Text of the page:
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Babcock's teleconference transcript

Wings' coach fielded questions from national media on April 6

Wednesday, 04.07.2010 / 10:26 AM / News
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Babcock\'s teleconference transcript
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The Red Wings currently sit sixth in the Western Conference with 96 points and a record of 41-24-14, qualifying for the Stanley Cup playoffs, which begin next week, for the 19th consecutive season.

In his fifth season behind the Red Wings' bench, Babcock has compiled a 254-101-51 record making NHL history by posting at least 50 wins in each of his first four seasons.

He's coached Detroit to two President's trophies as regular-season champions, as well as to the Stanley Cup finals in the past two seasons, winning the Stanley Cup in 2008.

Babcock also guided Team Canada to a gold medal at the 2010 Olympic games in Vancouver.

QUESTION: Obviously now moving on to your next season, was there a transition for you moving from the international stage at the Olympics back to the regular-season grind of the NHL and trying to get into a playoff spot?

BABCOCK: None. No. I mean, we played the next night in Colorado. We needed the win. We talked about it. We found a way to win. We've been real fortunate in the fact that we were able to get on a great run.

I really thought probably after the Olympic break that if we could, we'd be playing Chicago on Sunday for hopes of getting in the playoffs. So our run's been fantastic. It's great to be in.

Now we can make prudent decisions with our players. If guys needed to be -- need to take a day off because they've got a pull or their shoulder's bad, we can give them that. We couldn't over this stretch. We just had to find a way to get points.

QUESTION: In some ways, I guess, those injuries may pay off in the fact that those guys are rested now, they are back for the playoffs, and that rest has got to be good for you guys, considering the long runs you've had the last couple of years.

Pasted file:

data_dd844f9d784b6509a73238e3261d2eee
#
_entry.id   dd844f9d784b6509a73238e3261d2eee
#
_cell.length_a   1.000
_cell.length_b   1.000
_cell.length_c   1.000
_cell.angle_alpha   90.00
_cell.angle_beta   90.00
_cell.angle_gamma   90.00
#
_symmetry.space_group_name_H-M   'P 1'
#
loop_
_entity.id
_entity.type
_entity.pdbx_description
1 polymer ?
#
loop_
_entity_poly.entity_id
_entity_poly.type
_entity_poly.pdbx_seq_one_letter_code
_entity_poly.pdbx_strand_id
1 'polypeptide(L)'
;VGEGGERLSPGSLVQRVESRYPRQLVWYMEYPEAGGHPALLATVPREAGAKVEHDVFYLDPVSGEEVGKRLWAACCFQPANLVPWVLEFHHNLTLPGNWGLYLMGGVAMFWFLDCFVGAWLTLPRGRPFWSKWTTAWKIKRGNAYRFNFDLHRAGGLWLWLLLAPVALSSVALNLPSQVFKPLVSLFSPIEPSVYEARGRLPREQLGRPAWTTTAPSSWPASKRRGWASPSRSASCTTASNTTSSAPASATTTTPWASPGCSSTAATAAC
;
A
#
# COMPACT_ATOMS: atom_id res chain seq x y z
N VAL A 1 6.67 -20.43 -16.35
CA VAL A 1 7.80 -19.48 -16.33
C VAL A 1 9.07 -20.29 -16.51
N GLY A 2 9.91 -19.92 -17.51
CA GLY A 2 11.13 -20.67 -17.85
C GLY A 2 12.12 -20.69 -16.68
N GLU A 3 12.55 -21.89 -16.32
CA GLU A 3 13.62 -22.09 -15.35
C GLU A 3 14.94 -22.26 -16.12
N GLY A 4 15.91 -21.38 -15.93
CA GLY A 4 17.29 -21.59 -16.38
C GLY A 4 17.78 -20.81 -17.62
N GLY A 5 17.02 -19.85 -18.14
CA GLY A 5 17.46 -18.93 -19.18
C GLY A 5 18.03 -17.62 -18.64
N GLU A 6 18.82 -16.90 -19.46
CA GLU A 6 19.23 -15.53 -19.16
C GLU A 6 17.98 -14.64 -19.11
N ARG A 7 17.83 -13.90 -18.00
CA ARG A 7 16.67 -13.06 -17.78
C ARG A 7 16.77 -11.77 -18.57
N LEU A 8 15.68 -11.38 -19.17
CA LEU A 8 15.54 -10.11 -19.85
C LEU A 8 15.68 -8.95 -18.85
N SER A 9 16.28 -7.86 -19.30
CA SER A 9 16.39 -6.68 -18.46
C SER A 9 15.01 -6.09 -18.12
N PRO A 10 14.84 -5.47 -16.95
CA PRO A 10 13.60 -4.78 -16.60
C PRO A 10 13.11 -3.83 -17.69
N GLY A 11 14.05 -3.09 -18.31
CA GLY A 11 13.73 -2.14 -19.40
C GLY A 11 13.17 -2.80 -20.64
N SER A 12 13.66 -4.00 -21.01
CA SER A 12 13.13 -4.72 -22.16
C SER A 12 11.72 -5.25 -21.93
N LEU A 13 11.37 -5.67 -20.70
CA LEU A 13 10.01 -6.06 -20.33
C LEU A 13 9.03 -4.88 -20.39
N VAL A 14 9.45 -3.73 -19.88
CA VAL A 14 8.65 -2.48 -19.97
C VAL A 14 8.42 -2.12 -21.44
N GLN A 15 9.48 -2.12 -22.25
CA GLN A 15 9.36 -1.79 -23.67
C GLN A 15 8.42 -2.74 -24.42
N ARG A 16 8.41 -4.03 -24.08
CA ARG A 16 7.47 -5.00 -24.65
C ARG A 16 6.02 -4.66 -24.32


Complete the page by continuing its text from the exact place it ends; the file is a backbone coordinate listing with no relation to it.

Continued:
BABCOCK: Well, we really think that -- we really feel the runs we've had over the last few years and our summers being short and our ability to train hasn't been as good.

And I thought that affected us early and maybe helped with all the injuries we had. Seeing that, just like you said, I believe that some of the guys that haven't played much hockey, whether that be (Henrik) Zetterberg had a good break. (Jason) Williams had a good break. (Valtteri) Flippula. (Andreas) Lilja. And (Niklas) Kronwall. Who else am I missing? (Dan) Cleary. Lots of guys have had, (Johan) Franzen, lots of guys have had long, long layoffs, they should be a lot fresher.

QUESTION: I'm wondering, you guys -- everyone's talked about a post-Olympic hangover. But you guys, if anything, might have had a pre-Olympic hangover. With eight guys going to the games and having so much work to do in the standings, were you concerned going into the Olympics about kind of the direction of your team?

BABCOCK: We're always concerned. Yet, we really felt that our team was so beat up. At one point we had eight very, very good hockey players out for a long period of time. We just felt if we could buy time and get them back and not lose touch -- you've got to give our guys on the farm a lot of credit. They kept us in touch with the other teams and gave us a chance to respond post-Olympics.

Now, a couple of things happened to us over the Olympics. Pavel's team lost out early. And the Swedes lost out early, giving them a little more rest than maybe some of the teams that would have went to a final. So that was a positive situation, even though in their mind probably negative, it was good for our team being self-serving. We've been able to get on a run. We've got a proud group here. I think we easily could have been derailed if we didn't have good leadership and our best players didn't care a lot.

But they found a way to dig in. The great thing about the playoffs is we all know everybody has a shot now. It's as tight as it's ever been top to bottom. And in particular in the west, I think there's a lot of parity. It should be fun.

QUESTION: You mentioned it was good for so many of your guys to get breaks because of, well, recovering from injury and stuff. Given the toll of the long seasons and then having the Olympics thrown into that, too, how does that kind of factor into your team's level of play right now?